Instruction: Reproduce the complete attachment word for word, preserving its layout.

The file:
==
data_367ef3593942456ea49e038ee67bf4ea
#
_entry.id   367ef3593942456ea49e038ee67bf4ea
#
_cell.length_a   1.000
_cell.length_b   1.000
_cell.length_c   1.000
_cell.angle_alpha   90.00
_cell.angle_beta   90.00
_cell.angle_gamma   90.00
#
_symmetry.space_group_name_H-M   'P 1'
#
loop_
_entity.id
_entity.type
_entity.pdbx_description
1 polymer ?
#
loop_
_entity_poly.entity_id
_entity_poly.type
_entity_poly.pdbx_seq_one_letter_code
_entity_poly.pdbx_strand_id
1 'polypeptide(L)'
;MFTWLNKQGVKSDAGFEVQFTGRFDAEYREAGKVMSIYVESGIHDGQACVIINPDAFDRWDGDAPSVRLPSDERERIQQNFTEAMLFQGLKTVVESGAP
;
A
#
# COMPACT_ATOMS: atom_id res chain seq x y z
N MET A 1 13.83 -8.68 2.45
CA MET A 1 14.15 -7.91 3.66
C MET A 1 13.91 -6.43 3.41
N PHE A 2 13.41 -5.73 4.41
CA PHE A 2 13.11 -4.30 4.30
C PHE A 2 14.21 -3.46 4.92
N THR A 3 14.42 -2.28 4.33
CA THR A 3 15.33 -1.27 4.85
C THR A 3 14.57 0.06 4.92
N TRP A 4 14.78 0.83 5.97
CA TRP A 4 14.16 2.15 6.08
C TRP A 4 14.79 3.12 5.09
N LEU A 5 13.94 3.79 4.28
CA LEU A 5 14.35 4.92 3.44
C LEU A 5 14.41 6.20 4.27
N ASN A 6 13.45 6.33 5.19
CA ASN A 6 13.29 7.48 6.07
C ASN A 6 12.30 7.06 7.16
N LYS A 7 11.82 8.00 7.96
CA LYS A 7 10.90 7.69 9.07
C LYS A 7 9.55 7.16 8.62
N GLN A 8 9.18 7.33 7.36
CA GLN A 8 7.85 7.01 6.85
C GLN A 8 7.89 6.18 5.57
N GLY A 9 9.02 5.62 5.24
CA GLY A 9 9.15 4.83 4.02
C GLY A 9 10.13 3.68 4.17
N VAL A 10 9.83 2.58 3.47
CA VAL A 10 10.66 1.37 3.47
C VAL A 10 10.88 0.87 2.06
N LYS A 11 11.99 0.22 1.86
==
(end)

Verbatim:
data_367ef3593942456ea49e038ee67bf4ea
#
_entry.id   367ef3593942456ea49e038ee67bf4ea
#
_cell.length_a   1.000
_cell.length_b   1.000
_cell.length_c   1.000
_cell.angle_alpha   90.00
_cell.angle_beta   90.00
_cell.angle_gamma   90.00
#
_symmetry.space_group_name_H-M   'P 1'
#
loop_
_entity.id
_entity.type
_entity.pdbx_description
1 polymer ?
#
loop_
_entity_poly.entity_id
_entity_poly.type
_entity_poly.pdbx_seq_one_letter_code
_entity_poly.pdbx_strand_id
1 'polypeptide(L)'
;MFTWLNKQGVKSDAGFEVQFTGRFDAEYREAGKVMSIYVESGIHDGQACVIINPDAFDRWDGDAPSVRLPSDERERIQQNFTEAMLFQGLKTVVESGAP
;
A
#
# COMPACT_ATOMS: atom_id res chain seq x y z
N MET A 1 13.83 -8.68 2.45
CA MET A 1 14.15 -7.91 3.66
C MET A 1 13.91 -6.43 3.41
N PHE A 2 13.41 -5.73 4.41
CA PHE A 2 13.11 -4.30 4.30
C PHE A 2 14.21 -3.46 4.92
N THR A 3 14.42 -2.28 4.33
CA THR A 3 15.33 -1.27 4.85
C THR A 3 14.57 0.06 4.92
N TRP A 4 14.78 0.83 5.97
CA TRP A 4 14.16 2.15 6.08
C TRP A 4 14.79 3.12 5.09
N LEU A 5 13.94 3.79 4.28
CA LEU A 5 14.35 4.92 3.44
C LEU A 5 14.41 6.20 4.27
N ASN A 6 13.45 6.33 5.19
CA ASN A 6 13.29 7.48 6.07
C ASN A 6 12.30 7.06 7.16
N LYS A 7 11.82 8.00 7.96
CA LYS A 7 10.90 7.69 9.07
C LYS A 7 9.55 7.16 8.62
N GLN A 8 9.18 7.33 7.36
CA GLN A 8 7.85 7.01 6.85
C GLN A 8 7.89 6.18 5.57
N GLY A 9 9.02 5.62 5.24
CA GLY A 9 9.15 4.83 4.02
C GLY A 9 10.13 3.68 4.17
N VAL A 10 9.83 2.58 3.47
CA VAL A 10 10.66 1.37 3.47
C VAL A 10 10.88 0.87 2.06
N LYS A 11 11.99 0.22 1.86